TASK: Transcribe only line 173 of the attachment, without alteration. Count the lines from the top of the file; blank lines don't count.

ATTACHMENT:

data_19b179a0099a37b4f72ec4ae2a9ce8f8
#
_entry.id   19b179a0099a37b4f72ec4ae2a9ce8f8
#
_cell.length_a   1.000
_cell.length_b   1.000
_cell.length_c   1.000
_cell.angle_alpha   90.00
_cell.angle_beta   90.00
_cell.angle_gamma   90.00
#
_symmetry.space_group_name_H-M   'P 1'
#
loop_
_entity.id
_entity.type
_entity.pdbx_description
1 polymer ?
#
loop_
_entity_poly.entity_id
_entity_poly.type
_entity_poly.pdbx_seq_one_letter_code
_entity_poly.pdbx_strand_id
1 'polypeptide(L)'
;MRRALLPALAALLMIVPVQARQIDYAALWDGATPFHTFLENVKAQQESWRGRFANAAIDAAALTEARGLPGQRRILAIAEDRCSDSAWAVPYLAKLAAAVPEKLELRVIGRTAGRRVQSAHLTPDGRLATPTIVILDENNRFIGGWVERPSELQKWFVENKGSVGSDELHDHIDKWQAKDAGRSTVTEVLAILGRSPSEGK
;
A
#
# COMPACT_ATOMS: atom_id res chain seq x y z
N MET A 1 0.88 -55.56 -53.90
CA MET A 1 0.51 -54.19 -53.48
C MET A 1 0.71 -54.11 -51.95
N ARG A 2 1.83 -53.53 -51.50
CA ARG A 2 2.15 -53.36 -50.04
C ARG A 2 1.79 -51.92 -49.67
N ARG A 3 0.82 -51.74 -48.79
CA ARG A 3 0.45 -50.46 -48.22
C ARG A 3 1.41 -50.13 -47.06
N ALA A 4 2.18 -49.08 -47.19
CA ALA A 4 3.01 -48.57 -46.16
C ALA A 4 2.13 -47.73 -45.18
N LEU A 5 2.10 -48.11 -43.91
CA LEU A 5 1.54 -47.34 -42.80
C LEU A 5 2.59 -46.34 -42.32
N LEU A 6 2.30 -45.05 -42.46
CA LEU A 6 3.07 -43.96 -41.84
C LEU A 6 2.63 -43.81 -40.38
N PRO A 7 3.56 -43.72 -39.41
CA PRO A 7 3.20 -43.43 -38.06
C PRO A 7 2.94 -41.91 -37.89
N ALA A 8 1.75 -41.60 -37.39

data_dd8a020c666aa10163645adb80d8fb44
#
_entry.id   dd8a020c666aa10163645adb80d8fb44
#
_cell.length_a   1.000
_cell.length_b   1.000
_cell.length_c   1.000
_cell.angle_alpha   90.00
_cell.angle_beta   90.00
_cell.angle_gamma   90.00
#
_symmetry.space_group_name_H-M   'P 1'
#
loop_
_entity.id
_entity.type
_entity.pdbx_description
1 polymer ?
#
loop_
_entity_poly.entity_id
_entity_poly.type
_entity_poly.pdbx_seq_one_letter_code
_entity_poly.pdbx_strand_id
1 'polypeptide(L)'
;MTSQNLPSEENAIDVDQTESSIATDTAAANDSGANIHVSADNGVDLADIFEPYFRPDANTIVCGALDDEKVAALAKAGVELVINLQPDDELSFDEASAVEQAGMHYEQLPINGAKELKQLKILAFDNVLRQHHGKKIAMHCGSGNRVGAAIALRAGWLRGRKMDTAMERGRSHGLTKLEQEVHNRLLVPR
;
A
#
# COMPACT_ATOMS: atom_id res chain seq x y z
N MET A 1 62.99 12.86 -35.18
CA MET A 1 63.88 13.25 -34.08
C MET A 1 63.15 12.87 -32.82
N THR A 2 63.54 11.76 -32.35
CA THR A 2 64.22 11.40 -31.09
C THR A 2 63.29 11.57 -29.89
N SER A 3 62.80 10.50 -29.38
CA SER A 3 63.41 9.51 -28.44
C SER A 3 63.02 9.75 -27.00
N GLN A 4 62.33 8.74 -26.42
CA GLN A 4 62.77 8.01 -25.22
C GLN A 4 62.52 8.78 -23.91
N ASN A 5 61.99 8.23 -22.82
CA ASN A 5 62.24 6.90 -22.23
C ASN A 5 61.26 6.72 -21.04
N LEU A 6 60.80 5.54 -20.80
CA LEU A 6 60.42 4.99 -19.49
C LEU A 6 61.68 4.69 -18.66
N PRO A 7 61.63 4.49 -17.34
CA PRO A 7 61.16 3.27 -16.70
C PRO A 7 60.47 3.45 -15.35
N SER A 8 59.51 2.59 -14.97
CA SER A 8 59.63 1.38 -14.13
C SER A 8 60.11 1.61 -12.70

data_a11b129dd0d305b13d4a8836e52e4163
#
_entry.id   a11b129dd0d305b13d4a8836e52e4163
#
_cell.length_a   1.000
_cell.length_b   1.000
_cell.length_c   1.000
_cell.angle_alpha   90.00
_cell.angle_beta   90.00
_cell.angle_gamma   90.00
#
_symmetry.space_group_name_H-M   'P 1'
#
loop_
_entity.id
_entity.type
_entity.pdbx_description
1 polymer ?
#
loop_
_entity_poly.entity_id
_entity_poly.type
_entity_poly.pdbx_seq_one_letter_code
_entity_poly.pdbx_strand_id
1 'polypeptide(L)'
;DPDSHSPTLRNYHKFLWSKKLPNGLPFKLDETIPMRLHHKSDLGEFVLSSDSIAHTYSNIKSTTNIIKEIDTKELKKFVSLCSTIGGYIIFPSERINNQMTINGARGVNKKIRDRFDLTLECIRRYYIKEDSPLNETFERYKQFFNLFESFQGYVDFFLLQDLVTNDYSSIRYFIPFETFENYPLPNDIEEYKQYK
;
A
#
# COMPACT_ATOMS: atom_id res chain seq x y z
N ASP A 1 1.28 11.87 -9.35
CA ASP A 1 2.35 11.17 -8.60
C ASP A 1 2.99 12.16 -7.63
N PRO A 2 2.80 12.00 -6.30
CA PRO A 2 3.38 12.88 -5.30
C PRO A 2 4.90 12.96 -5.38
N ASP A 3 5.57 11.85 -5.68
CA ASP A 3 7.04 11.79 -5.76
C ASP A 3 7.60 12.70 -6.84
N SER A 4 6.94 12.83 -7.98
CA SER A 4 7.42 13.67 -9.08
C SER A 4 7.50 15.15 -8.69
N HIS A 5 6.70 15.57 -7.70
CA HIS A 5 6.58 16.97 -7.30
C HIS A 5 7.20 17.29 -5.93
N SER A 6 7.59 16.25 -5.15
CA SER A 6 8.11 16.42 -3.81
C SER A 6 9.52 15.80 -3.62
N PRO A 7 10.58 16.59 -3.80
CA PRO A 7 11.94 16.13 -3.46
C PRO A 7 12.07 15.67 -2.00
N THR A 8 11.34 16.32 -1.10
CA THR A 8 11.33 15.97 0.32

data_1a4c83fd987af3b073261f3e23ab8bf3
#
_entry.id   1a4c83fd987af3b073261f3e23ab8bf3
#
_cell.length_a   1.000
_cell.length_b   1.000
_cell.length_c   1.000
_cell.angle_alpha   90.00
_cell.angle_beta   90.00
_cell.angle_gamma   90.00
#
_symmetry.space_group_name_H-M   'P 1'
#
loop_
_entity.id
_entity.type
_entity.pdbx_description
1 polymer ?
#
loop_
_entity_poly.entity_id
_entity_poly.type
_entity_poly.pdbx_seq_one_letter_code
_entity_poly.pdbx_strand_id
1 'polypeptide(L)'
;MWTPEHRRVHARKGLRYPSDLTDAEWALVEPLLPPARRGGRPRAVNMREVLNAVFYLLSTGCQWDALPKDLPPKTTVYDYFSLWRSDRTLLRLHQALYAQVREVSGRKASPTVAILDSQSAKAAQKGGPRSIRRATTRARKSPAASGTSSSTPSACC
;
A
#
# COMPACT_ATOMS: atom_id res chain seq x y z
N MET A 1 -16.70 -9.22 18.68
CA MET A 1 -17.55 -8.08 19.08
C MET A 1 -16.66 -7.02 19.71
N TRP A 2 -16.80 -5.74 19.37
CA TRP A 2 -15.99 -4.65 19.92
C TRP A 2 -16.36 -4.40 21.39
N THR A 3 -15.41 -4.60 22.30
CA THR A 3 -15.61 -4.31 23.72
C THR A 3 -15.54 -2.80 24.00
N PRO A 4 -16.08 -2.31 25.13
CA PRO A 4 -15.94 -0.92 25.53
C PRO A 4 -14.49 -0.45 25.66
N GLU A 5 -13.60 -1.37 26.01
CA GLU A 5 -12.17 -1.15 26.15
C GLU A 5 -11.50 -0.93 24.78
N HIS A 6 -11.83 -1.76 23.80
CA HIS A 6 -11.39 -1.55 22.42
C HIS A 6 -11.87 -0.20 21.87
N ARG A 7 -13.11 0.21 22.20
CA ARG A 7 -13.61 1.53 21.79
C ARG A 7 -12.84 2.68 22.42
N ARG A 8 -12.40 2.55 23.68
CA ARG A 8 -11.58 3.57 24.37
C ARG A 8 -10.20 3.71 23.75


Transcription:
loop_